Programmable bacteria induce durable tumor regression and systemic antitumor immunity

Posted by: | July 10, 2019 | Comments

Map of plasmids used in this study


Synthetic biology is driving a new era of medicine through the genetic programming of living cells1,2. This transformative approach allows for the creation of engineered systems that intelligently sense and respond to diverse environments, ultimately adding specificity and efficacy that extends beyond the capabilities of molecular-based therapeutics3,4,5,6. One particular area of focus has been the engineering of bacteria as therapeutic delivery systems to selectively release therapeutic payloads in vivo7,8,9,10,11. Here we engineered a non-pathogenic Escherichia coli strain to specifically lyse within the tumor microenvironment and release an encoded nanobody antagonist of CD47 (CD47nb)12, an anti-phagocytic receptor that is commonly overexpressed in several human cancer types13,14.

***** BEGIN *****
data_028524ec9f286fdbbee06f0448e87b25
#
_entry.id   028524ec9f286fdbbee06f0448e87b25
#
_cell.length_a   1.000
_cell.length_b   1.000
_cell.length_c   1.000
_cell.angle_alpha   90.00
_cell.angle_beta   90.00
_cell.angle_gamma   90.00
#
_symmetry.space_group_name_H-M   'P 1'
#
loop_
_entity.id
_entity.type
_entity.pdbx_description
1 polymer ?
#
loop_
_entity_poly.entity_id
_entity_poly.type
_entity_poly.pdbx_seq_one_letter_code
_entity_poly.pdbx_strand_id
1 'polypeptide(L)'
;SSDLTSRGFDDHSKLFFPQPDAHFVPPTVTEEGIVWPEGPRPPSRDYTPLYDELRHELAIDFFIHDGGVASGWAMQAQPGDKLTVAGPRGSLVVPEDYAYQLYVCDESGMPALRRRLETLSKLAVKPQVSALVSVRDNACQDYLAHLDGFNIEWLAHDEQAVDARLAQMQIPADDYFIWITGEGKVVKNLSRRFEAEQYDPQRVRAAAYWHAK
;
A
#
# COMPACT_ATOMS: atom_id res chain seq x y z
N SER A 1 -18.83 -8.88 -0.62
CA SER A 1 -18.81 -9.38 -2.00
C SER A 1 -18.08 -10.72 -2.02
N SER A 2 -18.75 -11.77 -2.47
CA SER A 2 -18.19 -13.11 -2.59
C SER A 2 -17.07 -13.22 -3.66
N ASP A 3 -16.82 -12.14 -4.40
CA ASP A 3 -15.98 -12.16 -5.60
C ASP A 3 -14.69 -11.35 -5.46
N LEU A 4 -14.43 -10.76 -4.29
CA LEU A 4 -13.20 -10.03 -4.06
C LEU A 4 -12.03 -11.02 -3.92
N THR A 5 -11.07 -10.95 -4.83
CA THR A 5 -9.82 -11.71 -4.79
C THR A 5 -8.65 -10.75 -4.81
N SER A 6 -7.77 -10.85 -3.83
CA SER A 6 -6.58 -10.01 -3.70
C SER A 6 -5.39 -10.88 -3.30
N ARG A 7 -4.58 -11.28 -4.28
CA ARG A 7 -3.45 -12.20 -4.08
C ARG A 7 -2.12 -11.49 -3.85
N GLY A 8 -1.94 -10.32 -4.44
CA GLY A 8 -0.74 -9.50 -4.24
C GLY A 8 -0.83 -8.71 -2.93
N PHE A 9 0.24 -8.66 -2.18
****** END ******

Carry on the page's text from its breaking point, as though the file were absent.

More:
Read more at: Nature Medicine

Sreyan Chowdhury, Samuel Castro, Courtney Coker, Taylor E. Hinchliffe, Nicholas Arpaia & Tal Danino. Nature Medicine. 03 July 2019.

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